Biologist to speak about wildlife in the wilderness


By Colorado Parks and Wildlife

Special to The SUN

As part of the continuing celebration of the 50th anniversary of the federal Wilderness Act, a veteran Colorado biologist will talk about the importance of wilderness to wildlife populations in the Rockies at Fort Lewis College.

Scott Wait, senior terrestrial biologist for the southwest region of Colorado Parks and Wildlife, will make a presentation at 7 p.m. on Aug. 28 at the lyceum in the Center for Southwest Studies on the Fort Lewis College campus in Durango.

“Wilderness is incredibly important for wildlife populations,” Wait said. “It provides a significant refuge and allows animals to live with a minimal amount of human disturbance.”

Colorado’s southwest corner holds the largest concentration of wilderness areas in the state. These areas include: Weminuche, Lizard Head, South San Juan, Sangre de Cristo, Fossil Ridge, Uncompahgre, Raggeds, La Garita, Powderhorn, West Elk and Escalante-Dominguez Canyon.

Wait has worked for more than 30 years as a wildlife biologist in Colorado. Originally from Missouri, he earned his undergraduate degree in wildlife biology from the University of Wyoming in 1980 and a master’s degree in the subject from Washington State University in 1983. He worked as the wildlife manager for the city of Boulder from 1985 to 1987. Then he started his career with what was then the Colorado Division of Wildlife in 1988 as a district wildlife manager in Saguache in the San Luis Valley.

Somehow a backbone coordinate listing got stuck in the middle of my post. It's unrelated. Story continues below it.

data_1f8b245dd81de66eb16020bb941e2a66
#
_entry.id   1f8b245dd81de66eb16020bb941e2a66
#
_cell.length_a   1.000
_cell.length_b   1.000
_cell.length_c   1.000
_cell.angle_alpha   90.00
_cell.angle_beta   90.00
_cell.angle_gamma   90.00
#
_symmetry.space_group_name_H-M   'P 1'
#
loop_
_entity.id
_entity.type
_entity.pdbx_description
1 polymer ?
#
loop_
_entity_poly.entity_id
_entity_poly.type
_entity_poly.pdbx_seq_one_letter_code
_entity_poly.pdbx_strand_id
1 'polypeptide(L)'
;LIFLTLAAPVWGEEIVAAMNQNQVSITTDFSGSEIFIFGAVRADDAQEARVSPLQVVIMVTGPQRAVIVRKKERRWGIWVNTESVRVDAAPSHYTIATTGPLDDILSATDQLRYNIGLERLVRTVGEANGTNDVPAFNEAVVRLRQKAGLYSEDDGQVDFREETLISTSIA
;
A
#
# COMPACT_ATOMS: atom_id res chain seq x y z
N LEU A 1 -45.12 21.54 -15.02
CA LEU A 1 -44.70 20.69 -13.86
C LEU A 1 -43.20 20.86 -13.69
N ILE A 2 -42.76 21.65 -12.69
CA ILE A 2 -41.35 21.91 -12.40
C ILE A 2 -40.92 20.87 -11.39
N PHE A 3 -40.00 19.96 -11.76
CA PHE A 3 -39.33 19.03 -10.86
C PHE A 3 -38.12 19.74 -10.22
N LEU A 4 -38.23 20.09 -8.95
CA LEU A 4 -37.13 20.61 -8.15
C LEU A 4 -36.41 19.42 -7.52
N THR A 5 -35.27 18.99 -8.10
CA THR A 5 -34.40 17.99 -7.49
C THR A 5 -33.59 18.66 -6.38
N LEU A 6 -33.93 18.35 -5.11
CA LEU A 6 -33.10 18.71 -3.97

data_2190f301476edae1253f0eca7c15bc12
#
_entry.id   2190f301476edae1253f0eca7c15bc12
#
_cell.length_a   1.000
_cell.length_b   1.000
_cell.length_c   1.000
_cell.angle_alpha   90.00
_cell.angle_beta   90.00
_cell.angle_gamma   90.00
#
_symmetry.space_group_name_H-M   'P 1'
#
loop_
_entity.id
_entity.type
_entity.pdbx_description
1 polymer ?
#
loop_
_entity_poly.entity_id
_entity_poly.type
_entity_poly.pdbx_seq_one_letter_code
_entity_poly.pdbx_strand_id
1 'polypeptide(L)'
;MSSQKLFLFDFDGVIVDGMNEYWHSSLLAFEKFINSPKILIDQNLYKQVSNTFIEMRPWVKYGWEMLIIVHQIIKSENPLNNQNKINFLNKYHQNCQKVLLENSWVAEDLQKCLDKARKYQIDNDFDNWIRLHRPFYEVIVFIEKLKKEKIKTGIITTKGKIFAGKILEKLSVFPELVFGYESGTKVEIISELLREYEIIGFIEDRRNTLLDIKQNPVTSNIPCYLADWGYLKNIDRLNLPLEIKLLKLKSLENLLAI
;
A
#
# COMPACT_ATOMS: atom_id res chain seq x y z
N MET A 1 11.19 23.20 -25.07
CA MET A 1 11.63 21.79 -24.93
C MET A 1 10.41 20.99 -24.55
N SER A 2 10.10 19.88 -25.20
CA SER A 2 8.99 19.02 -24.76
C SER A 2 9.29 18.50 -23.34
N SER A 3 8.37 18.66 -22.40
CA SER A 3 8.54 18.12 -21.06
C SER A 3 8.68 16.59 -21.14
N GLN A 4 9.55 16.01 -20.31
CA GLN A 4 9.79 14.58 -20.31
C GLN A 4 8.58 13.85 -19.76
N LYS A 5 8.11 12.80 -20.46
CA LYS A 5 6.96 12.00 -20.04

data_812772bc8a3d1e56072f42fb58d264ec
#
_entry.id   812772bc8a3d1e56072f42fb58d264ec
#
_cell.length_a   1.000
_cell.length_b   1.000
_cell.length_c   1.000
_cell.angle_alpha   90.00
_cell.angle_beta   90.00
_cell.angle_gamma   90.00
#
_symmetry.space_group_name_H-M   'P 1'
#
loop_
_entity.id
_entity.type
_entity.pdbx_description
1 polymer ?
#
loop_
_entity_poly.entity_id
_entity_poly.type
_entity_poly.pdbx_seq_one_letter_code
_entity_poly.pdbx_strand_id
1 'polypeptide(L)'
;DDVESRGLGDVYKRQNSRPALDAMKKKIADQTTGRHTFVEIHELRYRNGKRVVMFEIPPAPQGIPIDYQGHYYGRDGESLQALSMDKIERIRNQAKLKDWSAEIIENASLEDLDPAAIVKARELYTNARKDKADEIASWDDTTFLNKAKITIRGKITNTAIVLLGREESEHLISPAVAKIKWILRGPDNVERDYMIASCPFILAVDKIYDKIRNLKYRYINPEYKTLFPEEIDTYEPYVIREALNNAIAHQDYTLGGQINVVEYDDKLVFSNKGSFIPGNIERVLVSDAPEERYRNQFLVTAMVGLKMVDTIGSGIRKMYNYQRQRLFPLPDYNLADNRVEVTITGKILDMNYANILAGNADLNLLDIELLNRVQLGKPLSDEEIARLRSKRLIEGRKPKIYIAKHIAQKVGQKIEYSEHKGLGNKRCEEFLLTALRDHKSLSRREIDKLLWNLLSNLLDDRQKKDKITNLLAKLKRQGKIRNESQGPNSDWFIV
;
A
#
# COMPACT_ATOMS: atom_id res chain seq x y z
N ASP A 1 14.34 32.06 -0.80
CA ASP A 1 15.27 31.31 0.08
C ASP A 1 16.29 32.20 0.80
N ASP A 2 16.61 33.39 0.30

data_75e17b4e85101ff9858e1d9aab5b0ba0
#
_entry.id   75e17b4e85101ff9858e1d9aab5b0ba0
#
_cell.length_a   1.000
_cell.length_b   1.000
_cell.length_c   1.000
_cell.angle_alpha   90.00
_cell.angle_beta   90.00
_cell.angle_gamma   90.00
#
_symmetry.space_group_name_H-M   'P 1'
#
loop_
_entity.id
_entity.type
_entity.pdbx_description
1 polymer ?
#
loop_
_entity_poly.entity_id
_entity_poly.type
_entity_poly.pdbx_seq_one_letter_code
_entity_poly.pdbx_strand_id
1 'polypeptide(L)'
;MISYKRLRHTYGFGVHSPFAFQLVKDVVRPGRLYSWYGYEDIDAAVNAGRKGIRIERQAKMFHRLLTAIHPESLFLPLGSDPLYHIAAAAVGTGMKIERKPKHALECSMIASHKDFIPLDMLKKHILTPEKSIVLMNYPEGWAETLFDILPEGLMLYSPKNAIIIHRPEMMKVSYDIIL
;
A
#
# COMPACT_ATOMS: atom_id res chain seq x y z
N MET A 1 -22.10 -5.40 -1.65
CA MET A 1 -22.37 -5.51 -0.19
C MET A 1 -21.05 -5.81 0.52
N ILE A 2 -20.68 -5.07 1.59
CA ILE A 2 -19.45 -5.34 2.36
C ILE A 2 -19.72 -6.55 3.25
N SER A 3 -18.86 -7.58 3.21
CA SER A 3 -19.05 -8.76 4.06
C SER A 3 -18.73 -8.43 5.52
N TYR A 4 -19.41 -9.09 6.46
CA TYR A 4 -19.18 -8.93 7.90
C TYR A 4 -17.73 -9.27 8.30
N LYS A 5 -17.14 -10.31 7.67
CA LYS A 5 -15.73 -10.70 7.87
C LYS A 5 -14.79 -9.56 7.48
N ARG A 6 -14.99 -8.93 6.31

In 1994, he became the area wildlife biologist for the agency in Durango, and in 2006 was promoted to his current position, which is also based in Durango. The region extends from the Four Corners to Paonia and includes the Gunnison Basin, the Uncompahgre Plateau and the San Luis Valley.

On a daily basis, Wait works on a variety of wildlife resource issues, including: habitat restoration, big game, small game and species conservation. He has also worked on numerous special wildlife projects, including: reintroduction and monitoring of lynx, Columbia sharp-tailed grouse reintroduction, moose introduction and extensive work on Gunnison-sage grouse issues.

For more information about Colorado’s wildlife, see